Donovan named to post in Round Rock

May 16, 2013

To help prepare tomorrow’s doctors for the changing landscape of medical practice and patient care, the Texas A&M Health Science Center (TAMHSC) College of Medicine has named Jim Donovan, M.D., as its first associate dean of clinical integration and practice transformation.

Dr. Donovan will be responsible for integrating the new educational process across clinical rotations and helping prepare students to become leaders in the communities where they will eventually practice.

Dr. Jim Donovan, speaking as a panelist at a screening of "Escape Fire: The Fight to Rescue American Healthcare" at the TAMHSC-College of Medicine's Round Rock campus.

Dr. Jim Donovan, speaking as a panelist at a screening of “Escape Fire: The Fight to Rescue American Healthcare” at the TAMHSC-College of Medicine’s Round Rock campus.

“The mission of training future physicians, especially in primary care, requires educators to concentrate on medical care as it should be delivered in the future rather than the past experience of its teachers,” Dr. Donovan said. “Medicine is in the midst of disruptive change. To be successful, physicians and those in training must master a new and more complex skill set incorporating innovative health care delivery processes, a rediscovery of patient-centeredness and a deep understanding of quality and patient safety. In addition, systems of care must combine and integrate to provide a seamless, transparent and efficient structure dedicated to evidence-based practice.”

Ruth Bush, M.D., M.P.H., TAMHSC-College of Medicine Round Rock Campus associate dean for academic affairs, said Dr. Donovan’s past experience makes him a perfect fit for the new position.

“Our health care system in America is going to have to undergo major transformation to be sustainable,” Dr. Bush said. “We need to train tomorrow’s doctors to be leaders in many arenas — clinical, administrative and advocacy — and Dr. Donovan will be playing a key role in developing and conducting these learning opportunities for our students.”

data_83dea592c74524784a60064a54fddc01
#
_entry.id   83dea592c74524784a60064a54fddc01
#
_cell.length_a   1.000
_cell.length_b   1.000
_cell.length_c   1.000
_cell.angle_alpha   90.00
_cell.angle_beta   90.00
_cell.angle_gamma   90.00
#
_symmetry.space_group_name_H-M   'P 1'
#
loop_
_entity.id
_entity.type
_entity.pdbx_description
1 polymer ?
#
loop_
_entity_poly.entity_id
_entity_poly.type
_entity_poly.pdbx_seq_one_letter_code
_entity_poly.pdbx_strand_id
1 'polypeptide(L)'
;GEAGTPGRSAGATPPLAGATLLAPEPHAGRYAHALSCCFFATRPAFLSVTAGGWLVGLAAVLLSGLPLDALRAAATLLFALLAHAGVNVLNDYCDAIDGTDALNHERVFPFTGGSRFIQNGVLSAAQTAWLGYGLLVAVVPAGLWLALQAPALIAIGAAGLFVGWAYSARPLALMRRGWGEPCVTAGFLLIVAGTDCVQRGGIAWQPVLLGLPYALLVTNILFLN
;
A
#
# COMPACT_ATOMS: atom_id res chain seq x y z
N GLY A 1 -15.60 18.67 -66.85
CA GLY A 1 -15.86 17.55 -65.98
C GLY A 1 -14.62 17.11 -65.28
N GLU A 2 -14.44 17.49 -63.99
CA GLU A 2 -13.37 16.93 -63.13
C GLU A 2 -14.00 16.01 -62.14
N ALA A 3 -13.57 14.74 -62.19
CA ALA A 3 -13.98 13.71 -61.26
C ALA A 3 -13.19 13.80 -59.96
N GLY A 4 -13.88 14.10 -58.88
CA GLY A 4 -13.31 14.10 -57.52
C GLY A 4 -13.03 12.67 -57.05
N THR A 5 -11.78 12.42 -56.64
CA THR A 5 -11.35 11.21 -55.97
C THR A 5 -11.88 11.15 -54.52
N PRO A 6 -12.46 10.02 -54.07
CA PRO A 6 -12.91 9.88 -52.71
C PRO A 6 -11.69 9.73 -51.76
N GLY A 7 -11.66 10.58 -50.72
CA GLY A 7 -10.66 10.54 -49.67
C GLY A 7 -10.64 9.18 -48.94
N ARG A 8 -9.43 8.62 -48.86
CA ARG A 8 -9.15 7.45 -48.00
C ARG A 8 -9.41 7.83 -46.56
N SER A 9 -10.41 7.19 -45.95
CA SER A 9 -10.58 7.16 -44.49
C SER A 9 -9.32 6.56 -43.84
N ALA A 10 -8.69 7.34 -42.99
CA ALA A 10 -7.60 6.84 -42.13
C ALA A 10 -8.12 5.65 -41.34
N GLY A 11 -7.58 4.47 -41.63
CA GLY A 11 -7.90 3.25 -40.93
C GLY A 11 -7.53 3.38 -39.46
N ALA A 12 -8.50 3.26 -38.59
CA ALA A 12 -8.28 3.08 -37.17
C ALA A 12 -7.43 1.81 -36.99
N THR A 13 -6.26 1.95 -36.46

Dr. Donovan graduated from The University of Texas with a Bachelor of Arts with honors and received his M.D. at The University of Texas Health Science Center at San Antonio. He went on to St. David’s Hospital in Georgetown, serving as chief of medical staff and later chief medical officer.

“He has the best of both worlds,” Dr. Bush said. “He has been an educator and a program director for family practice residency. He has been on the other side of the equation, which is being a CMO of a large hospital. He’s worked with everyone from risk management to the general counsel, as well as the people on the ground from the janitorial staff to the physician. This range of experiences has offered him the ‘30,000-foot view’ that provides a clear vision of the future of health care and how to prepare our medical students for it.”

David Huffstutler, CEO of St. David’s Hospital in Georgetown, said Dr. Donovan was an instrumental part of the leadership team for more than three years.

“He worked closely with the medical and hospital staff to facilitate many of the significant clinical improvements that have occurred there,” Huffstutler said, “and he has been a valuable resource to HCA Physician Services as they have aligned with numerous physician practices throughout the area.”

Dr. Donovan is looking forward to both the opportunities and challenges in developing tomorrow’s doctors at the college.

“We are fortunate to live in a time of great change in health care, and academic medicine and medical education is uniquely poised to be a catalyst in this transformation,” Dr. Donovan said. “To do this, we must provide an environment uniquely designed to train physicians for the coming changes. There is no higher calling and no greater potential.”

— Jeremiah McNichols

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